Red Bay National Historic Site
In June 2013, Red Bay Basque Whaling Station was named a UNESCO World Heritage Site. And for good reason. This mystical place is world-renowned. Red Bay takes the essence of Labrador coastal living and transposes it onto a tapestry of rich culture and history.
In the 1500s, the waters of Red Bay were thick with thousands of Basque whalers hunting right whales and bowhead whales for export to Europe. On Saddle Island, an island at the mouth of the bay, the remnants of whale oil rendering ovens and cooperages sit where Basque hands first built them. Today you can wander around the former whaling town of Red Bay and explore the history that drapes it.
Take a hike along the beach and skip rocks where Basque whalers celebrated their catch. Step into the interpretation centre and see an eight-metre chalupa, used by whalers young and old to set out into the ocean to harpoon their giant catch. To get a full appreciation for the size of these whales, compare the chalupa to the assembled collections of whale bones displayed in the centre. These displays depict a time of prosperity and dangerous adventure, illustrating their way of life long before our time.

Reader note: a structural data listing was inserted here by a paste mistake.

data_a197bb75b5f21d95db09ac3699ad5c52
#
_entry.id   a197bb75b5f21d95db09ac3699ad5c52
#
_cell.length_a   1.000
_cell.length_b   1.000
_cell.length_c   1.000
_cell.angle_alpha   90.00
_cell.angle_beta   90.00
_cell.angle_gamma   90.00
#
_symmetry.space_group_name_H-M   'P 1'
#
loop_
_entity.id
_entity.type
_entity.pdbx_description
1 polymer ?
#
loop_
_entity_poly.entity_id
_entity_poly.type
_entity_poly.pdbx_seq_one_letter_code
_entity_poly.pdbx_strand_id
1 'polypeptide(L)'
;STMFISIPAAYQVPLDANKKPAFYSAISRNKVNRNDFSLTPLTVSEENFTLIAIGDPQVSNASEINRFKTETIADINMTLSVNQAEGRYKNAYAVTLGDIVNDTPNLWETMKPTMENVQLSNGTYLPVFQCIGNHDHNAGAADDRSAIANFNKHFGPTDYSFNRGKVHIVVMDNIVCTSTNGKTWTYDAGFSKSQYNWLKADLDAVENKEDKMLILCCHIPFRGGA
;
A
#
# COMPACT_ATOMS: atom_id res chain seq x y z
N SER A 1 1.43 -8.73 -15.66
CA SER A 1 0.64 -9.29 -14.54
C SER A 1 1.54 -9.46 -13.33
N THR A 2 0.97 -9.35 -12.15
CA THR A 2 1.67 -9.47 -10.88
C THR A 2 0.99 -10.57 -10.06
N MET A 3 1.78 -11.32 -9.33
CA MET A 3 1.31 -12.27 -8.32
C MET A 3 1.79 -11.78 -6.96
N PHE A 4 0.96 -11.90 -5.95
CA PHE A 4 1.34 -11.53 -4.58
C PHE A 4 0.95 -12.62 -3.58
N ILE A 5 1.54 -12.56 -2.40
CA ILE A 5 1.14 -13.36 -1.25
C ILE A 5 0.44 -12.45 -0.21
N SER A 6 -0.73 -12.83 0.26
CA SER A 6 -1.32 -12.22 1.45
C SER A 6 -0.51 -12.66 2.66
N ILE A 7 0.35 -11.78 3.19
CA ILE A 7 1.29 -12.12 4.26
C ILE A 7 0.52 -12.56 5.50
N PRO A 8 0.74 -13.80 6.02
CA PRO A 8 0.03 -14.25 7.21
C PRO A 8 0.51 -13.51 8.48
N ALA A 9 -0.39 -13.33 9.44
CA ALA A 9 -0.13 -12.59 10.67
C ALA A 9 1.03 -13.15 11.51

If you take a boat or kayak trip to Saddle Island, you will find the remains of a time miraculously preserved.
Where once stood the home of the first large-scale whale oil production in the world, now lies piles of red clay roof tiles – 500 years later. Here, you can picture perfectly what this place was like; people working day and night to process whale oil for transport. And barrels moved from place to place while folk loaded and unloaded small boats at the shore.
As you travel to Newfoundland and Labrador, make your way along the winding roads to Red Bay, walk where the whalers walked, and step back to a whaler's time. You can visualize the day the San Juan sank in 1565, only 50 metres away. And stand at the whaler's burial ground where their 140 colleagues and friends were laid to rest with loving hands.
Red Bay National Historic Site is part of the Labrador Coastal Drive. It can be reached via ferry from St. Barbe, Newfoundland to Blanc Sablon, Quebec, and just an 82 kilometre/1-hour drive.
For more information visit the Parks Canada official website for Red Bay National Historic Site of Canada
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